MobileMuster’s Annual Report & 15 Years of Mobile Recycling in Australia Infographic
Posted by GlobalPSC on Member Profiles at 3:48 pm, May 16th, 2013Comments0
This year MobileMuster is also celebrating 15 years since its inception. Since late 1998 the mobile phone industry has collected and recycled more than 1,000 tonnes of old mobile phones, batteries, chargers and accessories – keeping them out of landfill.
This infographic provides a snapshot of the industry’s recycling achievements over the last 15 years.
Recycling materials properly is a high priority. MobileMuster’s recovery rate of 93% now complies with the new Australia and New Zealand Standard for the collection, storage, transport and treatment of end-of-life electrical and electronic equipment (AS/NZS 5377:2013) and has been independently assured by PwC.
As a result, in 2011-12 the materials recovered replaced the need to mine at least 1,165 tonnes of precious metal ores for gold, silver and copper as well as iron ore, aluminium and other metals.
None of the mobiles or accessories received by MobileMuster are sold overseas for reuse where potentially they could end up in landfills or processed in unethical and unsafe ways causing environmental harm and risk to human health. All data is destroyed during the recycling process.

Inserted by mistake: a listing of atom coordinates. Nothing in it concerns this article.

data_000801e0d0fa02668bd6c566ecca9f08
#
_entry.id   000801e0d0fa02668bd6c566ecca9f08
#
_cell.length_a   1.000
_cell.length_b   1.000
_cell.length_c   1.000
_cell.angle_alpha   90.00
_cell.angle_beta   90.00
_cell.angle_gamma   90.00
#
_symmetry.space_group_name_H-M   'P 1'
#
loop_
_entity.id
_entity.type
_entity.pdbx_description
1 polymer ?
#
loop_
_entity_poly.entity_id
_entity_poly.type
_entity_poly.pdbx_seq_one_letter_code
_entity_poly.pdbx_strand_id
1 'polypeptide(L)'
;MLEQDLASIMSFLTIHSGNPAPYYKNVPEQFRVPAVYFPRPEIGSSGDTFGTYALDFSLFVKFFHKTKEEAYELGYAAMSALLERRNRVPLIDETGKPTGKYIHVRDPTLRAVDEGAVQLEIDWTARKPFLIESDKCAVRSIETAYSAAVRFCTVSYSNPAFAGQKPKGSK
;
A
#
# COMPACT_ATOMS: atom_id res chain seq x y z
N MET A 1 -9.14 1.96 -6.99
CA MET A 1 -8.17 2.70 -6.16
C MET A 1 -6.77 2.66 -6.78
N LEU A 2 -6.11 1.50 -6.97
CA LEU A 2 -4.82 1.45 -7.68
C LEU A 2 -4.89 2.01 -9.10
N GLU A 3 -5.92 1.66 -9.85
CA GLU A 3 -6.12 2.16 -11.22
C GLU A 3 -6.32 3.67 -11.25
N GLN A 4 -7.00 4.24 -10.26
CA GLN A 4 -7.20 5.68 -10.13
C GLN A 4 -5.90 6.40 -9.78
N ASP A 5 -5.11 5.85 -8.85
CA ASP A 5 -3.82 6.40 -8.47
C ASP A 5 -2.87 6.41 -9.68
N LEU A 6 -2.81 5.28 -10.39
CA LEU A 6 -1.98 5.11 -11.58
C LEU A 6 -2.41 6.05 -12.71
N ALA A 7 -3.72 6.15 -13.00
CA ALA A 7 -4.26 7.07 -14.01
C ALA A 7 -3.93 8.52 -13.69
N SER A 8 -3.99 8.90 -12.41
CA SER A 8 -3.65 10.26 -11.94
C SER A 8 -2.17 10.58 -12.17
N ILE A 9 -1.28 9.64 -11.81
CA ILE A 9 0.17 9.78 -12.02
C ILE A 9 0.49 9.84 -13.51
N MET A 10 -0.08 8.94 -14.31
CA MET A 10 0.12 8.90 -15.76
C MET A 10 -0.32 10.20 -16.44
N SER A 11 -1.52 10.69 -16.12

The mobile phone industry works with retailers, local governments, schools, workplaces and the Australian community to ensure everyone can recycle their old mobile safely and easily. Click here to learn more about The MobileMuster Promise.
To learn more about the program or how you can be involved MobileMuster visit www.mobilemuster.com.au or call 1300 730 070.
MobileMuster is a Corporate Member of the Global Product Stewardship Council and Recycling Manager Rose Read is Treasurer of the GlobalPSC.Tags: aluminium, AMTA, annual reporting, Australian Mobile Telecommunications Association, copper, Corporate Member, electronics, Global Product Stewardship Council, GlobalPSC, gold, infographic, iron ore, metals, mobile phones, MobileMuster, precious metals, recycling, silver